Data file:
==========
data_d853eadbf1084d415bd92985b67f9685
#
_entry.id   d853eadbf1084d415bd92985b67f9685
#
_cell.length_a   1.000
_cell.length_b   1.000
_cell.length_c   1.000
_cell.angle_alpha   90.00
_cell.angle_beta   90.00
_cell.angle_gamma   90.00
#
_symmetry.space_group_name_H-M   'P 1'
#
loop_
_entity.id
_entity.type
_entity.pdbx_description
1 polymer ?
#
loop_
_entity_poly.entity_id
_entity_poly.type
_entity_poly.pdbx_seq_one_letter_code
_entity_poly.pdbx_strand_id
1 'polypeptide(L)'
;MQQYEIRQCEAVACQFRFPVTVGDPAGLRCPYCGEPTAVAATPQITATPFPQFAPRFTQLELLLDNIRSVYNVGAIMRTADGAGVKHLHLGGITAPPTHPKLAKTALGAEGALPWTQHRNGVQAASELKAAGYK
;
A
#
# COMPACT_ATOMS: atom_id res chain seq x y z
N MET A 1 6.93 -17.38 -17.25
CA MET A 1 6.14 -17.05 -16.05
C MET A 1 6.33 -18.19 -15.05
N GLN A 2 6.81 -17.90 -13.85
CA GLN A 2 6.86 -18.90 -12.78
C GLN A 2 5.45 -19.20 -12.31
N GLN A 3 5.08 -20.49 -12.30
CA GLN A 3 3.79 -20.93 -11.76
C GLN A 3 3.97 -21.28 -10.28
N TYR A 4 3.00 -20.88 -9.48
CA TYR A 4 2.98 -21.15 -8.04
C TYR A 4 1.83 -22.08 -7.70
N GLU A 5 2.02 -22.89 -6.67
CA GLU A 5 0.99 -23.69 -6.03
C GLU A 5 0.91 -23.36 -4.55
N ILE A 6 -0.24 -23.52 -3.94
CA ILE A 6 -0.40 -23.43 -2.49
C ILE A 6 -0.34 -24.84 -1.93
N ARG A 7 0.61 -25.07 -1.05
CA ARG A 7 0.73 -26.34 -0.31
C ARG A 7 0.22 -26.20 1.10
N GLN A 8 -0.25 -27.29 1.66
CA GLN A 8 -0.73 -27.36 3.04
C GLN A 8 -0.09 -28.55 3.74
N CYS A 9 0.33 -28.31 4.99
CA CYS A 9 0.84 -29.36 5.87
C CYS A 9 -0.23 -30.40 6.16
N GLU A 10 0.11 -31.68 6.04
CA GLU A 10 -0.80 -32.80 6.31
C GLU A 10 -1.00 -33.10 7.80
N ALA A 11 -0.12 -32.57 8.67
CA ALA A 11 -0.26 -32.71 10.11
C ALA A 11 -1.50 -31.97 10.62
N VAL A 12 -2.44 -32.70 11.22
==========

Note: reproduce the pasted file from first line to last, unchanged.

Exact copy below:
data_d853eadbf1084d415bd92985b67f9685
#
_entry.id   d853eadbf1084d415bd92985b67f9685
#
_cell.length_a   1.000
_cell.length_b   1.000
_cell.length_c   1.000
_cell.angle_alpha   90.00
_cell.angle_beta   90.00
_cell.angle_gamma   90.00
#
_symmetry.space_group_name_H-M   'P 1'
#
loop_
_entity.id
_entity.type
_entity.pdbx_description
1 polymer ?
#
loop_
_entity_poly.entity_id
_entity_poly.type
_entity_poly.pdbx_seq_one_letter_code
_entity_poly.pdbx_strand_id
1 'polypeptide(L)'
;MQQYEIRQCEAVACQFRFPVTVGDPAGLRCPYCGEPTAVAATPQITATPFPQFAPRFTQLELLLDNIRSVYNVGAIMRTADGAGVKHLHLGGITAPPTHPKLAKTALGAEGALPWTQHRNGVQAASELKAAGYK
;
A
#
# COMPACT_ATOMS: atom_id res chain seq x y z
N MET A 1 6.93 -17.38 -17.25
CA MET A 1 6.14 -17.05 -16.05
C MET A 1 6.33 -18.19 -15.05
N GLN A 2 6.81 -17.90 -13.85
CA GLN A 2 6.86 -18.90 -12.78
C GLN A 2 5.45 -19.20 -12.31
N GLN A 3 5.08 -20.49 -12.30
CA GLN A 3 3.79 -20.93 -11.76
C GLN A 3 3.97 -21.28 -10.28
N TYR A 4 3.00 -20.88 -9.48
CA TYR A 4 2.98 -21.15 -8.04
C TYR A 4 1.83 -22.08 -7.70
N GLU A 5 2.02 -22.89 -6.67
CA GLU A 5 0.99 -23.69 -6.03
C GLU A 5 0.91 -23.36 -4.55
N ILE A 6 -0.24 -23.52 -3.94
CA ILE A 6 -0.40 -23.43 -2.49
C ILE A 6 -0.34 -24.84 -1.93
N ARG A 7 0.61 -25.07 -1.05
CA ARG A 7 0.73 -26.34 -0.31
C ARG A 7 0.22 -26.20 1.10
N GLN A 8 -0.25 -27.29 1.66
CA GLN A 8 -0.73 -27.36 3.04
C GLN A 8 -0.09 -28.55 3.74
N CYS A 9 0.33 -28.31 4.99
CA CYS A 9 0.84 -29.36 5.87
C CYS A 9 -0.23 -30.40 6.16
N GLU A 10 0.11 -31.68 6.04
CA GLU A 10 -0.80 -32.80 6.31
C GLU A 10 -1.00 -33.10 7.80
N ALA A 11 -0.12 -32.57 8.67
CA ALA A 11 -0.26 -32.71 10.11
C ALA A 11 -1.50 -31.97 10.62
N VAL A 12 -2.44 -32.70 11.22